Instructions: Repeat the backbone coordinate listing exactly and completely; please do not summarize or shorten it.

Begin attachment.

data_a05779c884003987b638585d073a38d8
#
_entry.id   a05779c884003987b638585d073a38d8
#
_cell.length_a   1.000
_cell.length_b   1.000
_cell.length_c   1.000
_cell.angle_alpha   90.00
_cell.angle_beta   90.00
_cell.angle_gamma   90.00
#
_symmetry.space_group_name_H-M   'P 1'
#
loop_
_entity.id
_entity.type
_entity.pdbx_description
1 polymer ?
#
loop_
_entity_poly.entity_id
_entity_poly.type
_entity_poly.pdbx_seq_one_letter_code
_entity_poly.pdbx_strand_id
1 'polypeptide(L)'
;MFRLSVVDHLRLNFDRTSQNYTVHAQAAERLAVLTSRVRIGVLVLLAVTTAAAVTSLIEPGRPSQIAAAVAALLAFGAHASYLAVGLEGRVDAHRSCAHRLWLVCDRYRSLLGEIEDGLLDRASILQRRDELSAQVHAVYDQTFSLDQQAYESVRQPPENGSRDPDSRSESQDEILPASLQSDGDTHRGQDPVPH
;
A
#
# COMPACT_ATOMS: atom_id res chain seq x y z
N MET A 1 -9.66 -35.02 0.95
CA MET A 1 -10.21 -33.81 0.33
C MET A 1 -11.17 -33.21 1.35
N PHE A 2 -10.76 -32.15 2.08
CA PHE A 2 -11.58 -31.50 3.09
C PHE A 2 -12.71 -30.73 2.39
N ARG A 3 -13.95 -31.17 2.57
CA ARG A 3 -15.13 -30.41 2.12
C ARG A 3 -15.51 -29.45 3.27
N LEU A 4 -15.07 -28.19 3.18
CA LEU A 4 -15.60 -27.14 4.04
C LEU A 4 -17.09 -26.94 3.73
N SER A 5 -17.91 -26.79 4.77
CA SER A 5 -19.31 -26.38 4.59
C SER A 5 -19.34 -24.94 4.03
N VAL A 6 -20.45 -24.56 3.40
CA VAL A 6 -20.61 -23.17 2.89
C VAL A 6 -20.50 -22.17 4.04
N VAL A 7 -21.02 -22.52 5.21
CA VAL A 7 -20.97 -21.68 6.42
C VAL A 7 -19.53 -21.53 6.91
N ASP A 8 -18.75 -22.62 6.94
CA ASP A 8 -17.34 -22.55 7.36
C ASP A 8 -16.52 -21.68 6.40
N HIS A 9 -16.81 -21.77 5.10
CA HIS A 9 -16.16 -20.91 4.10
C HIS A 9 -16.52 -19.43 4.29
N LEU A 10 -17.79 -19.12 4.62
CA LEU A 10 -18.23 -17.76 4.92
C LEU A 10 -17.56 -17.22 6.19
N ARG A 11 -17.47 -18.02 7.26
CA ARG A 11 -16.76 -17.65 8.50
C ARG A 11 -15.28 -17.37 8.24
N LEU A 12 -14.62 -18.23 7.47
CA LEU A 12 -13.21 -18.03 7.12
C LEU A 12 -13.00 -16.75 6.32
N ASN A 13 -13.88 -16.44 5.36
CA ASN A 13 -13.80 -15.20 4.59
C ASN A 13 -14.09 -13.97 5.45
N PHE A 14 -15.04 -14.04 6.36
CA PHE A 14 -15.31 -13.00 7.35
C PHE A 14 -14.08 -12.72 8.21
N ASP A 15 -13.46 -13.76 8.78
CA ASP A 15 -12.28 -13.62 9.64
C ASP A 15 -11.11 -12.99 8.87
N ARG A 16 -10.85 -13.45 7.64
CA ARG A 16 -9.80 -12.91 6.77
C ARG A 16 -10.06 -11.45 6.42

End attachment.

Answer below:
data_a05779c884003987b638585d073a38d8
#
_entry.id   a05779c884003987b638585d073a38d8
#
_cell.length_a   1.000
_cell.length_b   1.000
_cell.length_c   1.000
_cell.angle_alpha   90.00
_cell.angle_beta   90.00
_cell.angle_gamma   90.00
#
_symmetry.space_group_name_H-M   'P 1'
#
loop_
_entity.id
_entity.type
_entity.pdbx_description
1 polymer ?
#
loop_
_entity_poly.entity_id
_entity_poly.type
_entity_poly.pdbx_seq_one_letter_code
_entity_poly.pdbx_strand_id
1 'polypeptide(L)'
;MFRLSVVDHLRLNFDRTSQNYTVHAQAAERLAVLTSRVRIGVLVLLAVTTAAAVTSLIEPGRPSQIAAAVAALLAFGAHASYLAVGLEGRVDAHRSCAHRLWLVCDRYRSLLGEIEDGLLDRASILQRRDELSAQVHAVYDQTFSLDQQAYESVRQPPENGSRDPDSRSESQDEILPASLQSDGDTHRGQDPVPH
;
A
#
# COMPACT_ATOMS: atom_id res chain seq x y z
N MET A 1 -9.66 -35.02 0.95
CA MET A 1 -10.21 -33.81 0.33
C MET A 1 -11.17 -33.21 1.35
N PHE A 2 -10.76 -32.15 2.08
CA PHE A 2 -11.58 -31.50 3.09
C PHE A 2 -12.71 -30.73 2.39
N ARG A 3 -13.95 -31.17 2.57
CA ARG A 3 -15.13 -30.41 2.12
C ARG A 3 -15.51 -29.45 3.27
N LEU A 4 -15.07 -28.19 3.18
CA LEU A 4 -15.60 -27.14 4.04
C LEU A 4 -17.09 -26.94 3.73
N SER A 5 -17.91 -26.79 4.77
CA SER A 5 -19.31 -26.38 4.59
C SER A 5 -19.34 -24.94 4.03
N VAL A 6 -20.45 -24.56 3.40
CA VAL A 6 -20.61 -23.17 2.89
C VAL A 6 -20.50 -22.17 4.04
N VAL A 7 -21.02 -22.52 5.21
CA VAL A 7 -20.97 -21.68 6.42
C VAL A 7 -19.53 -21.53 6.91
N ASP A 8 -18.75 -22.62 6.94
CA ASP A 8 -17.34 -22.55 7.36
C ASP A 8 -16.52 -21.68 6.40
N HIS A 9 -16.81 -21.77 5.10
CA HIS A 9 -16.16 -20.91 4.10
C HIS A 9 -16.52 -19.43 4.29
N LEU A 10 -17.79 -19.12 4.62
CA LEU A 10 -18.23 -17.76 4.92
C LEU A 10 -17.56 -17.22 6.19
N ARG A 11 -17.47 -18.02 7.26
CA ARG A 11 -16.76 -17.65 8.50
C ARG A 11 -15.28 -17.37 8.24
N LEU A 12 -14.62 -18.23 7.47
CA LEU A 12 -13.21 -18.03 7.12
C LEU A 12 -13.00 -16.75 6.32
N ASN A 13 -13.88 -16.44 5.36
CA ASN A 13 -13.80 -15.20 4.59
C ASN A 13 -14.09 -13.97 5.45
N PHE A 14 -15.04 -14.04 6.36
CA PHE A 14 -15.31 -13.00 7.35
C PHE A 14 -14.08 -12.72 8.21
N ASP A 15 -13.46 -13.76 8.78
CA ASP A 15 -12.28 -13.62 9.64
C ASP A 15 -11.11 -12.99 8.87
N ARG A 16 -10.85 -13.45 7.64
CA ARG A 16 -9.80 -12.91 6.77
C ARG A 16 -10.06 -11.45 6.42